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A worker cleans a pedestrian bridge on the Las Vegas Strip on Wednesday, March 18, 2020, after gaming operations were ordered closed by Governor Steve Sisolak. (Daniel Clark/The Nevada Independent)

As angry uprisings go, Friday morning’s protest outside the Department of Employment, Training and Rehabilitation (DETR) wasn’t much to look at. Fewer than two-dozen persons assembled in a near-empty parking lot dominated by an RV dripping in Jesus-themed banners and a “Trump 2020” flag.

But the gathering gave an out-of-work tour bus driver a chance to vent about what he described as his extremely frustrating attempt to access DETR’s overwhelmed system, get his claim approved, and finally collect unemployment. His misery has plenty of company these days as thousands of Nevada workers sidelined by the deadly coronavirus pandemic converged on the virtual unemployment line.

“It took me a couple weeks just to get into the system,” he said with the strains of Lee Greenwood’s flag-waving classic “God Bless the USA” blasting from speakers. He carried hand-painted signs, one of which read “Show Us the Money.” “I wasn’t even sure I was really in the system, but calling them is an exercise in complete futility.”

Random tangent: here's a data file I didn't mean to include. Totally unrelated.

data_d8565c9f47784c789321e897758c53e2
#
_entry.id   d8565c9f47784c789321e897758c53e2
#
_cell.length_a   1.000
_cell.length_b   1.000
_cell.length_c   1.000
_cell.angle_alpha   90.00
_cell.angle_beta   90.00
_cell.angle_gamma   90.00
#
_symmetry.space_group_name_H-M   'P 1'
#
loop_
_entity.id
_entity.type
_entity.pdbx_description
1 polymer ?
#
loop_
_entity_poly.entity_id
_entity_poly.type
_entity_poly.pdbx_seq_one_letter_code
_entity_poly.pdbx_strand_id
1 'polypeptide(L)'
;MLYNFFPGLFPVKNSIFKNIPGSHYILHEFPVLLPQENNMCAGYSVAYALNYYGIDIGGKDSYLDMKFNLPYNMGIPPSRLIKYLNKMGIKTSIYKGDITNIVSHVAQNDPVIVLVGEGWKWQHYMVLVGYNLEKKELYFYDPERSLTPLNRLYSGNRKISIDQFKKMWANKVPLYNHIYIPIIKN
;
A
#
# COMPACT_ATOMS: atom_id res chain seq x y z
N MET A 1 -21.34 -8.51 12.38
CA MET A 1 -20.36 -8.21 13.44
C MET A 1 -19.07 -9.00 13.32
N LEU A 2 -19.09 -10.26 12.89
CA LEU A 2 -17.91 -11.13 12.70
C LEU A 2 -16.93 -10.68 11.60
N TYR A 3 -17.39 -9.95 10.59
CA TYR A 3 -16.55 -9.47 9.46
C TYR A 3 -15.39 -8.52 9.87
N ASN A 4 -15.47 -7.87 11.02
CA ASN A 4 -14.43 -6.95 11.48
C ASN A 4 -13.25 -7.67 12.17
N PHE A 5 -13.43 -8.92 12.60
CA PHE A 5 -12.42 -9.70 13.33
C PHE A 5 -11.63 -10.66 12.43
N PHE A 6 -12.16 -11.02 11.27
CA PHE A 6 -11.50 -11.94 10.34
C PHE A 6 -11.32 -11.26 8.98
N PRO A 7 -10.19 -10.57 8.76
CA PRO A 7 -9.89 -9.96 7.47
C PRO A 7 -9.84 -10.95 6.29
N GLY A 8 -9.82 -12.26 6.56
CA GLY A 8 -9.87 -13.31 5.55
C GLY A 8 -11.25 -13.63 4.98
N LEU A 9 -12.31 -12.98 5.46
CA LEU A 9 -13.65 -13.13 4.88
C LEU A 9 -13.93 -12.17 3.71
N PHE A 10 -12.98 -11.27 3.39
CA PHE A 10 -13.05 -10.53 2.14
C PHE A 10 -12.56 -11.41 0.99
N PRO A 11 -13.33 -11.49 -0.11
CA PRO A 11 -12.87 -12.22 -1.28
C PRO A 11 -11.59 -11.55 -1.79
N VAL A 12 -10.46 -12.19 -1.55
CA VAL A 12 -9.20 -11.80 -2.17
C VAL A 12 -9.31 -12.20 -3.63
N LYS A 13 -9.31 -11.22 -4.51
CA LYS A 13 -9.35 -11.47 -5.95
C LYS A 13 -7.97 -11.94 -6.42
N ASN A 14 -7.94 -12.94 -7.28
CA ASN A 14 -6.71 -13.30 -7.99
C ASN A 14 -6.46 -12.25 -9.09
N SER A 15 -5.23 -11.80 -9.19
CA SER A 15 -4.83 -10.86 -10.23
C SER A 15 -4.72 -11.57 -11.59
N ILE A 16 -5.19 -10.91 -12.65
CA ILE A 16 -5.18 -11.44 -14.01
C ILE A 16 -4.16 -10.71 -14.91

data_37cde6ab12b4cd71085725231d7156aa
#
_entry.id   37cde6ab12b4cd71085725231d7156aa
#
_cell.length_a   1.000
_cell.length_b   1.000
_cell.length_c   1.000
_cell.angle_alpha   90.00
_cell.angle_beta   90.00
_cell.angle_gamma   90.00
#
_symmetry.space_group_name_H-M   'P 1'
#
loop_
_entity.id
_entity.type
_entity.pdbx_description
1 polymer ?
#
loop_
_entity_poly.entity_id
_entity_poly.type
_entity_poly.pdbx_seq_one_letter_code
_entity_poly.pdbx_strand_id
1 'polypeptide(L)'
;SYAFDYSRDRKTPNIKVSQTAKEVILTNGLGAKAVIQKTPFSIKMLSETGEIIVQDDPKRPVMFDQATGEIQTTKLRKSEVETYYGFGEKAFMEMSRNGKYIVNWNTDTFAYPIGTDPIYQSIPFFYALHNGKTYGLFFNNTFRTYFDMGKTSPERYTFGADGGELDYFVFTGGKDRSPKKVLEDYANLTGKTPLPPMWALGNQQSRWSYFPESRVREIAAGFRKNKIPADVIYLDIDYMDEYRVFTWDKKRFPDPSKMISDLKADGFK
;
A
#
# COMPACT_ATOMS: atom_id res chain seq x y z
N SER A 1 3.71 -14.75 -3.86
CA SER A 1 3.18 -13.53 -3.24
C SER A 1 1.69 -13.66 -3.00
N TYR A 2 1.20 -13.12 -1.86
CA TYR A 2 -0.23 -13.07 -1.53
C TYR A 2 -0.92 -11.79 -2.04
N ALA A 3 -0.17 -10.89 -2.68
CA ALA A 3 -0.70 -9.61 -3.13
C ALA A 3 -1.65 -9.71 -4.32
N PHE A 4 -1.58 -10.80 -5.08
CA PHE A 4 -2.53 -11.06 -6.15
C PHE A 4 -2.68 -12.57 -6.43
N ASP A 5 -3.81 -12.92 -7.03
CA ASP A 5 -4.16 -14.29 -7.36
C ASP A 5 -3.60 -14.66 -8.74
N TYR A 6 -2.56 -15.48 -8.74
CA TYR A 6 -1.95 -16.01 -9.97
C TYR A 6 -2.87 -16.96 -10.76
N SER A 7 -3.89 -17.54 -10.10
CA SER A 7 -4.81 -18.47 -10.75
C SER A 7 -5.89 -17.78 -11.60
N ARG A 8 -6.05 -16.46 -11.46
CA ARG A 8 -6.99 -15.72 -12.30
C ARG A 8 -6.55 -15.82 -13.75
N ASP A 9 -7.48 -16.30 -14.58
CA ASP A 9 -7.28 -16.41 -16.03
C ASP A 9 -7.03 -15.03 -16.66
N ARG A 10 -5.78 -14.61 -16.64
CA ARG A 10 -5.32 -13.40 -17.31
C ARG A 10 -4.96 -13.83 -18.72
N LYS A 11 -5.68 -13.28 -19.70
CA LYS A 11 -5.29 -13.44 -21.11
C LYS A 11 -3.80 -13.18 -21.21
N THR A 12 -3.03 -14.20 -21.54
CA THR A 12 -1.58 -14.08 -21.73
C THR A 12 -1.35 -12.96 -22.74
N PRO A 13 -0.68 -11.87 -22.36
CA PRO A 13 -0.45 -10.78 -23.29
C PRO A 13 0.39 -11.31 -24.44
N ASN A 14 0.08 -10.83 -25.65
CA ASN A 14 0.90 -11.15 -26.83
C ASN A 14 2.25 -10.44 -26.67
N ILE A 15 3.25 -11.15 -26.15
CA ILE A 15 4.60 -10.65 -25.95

Estimated number of times he called DETR?

“A couple thousand.”

His experience is common in the wake of sweeping layoffs and jobless claims in the state now approaching 500,000. Thousands seeking to access the $600 weekly boost provided by the federal CARES Act further exacerbated it. Gov. Steve Sisolak’s reminder this week that all claims are retroactive doesn’t carry much weight with those sweating out a time-consuming administrative appeal. The tour bus driver is still waiting to hear if his appeal was accepted.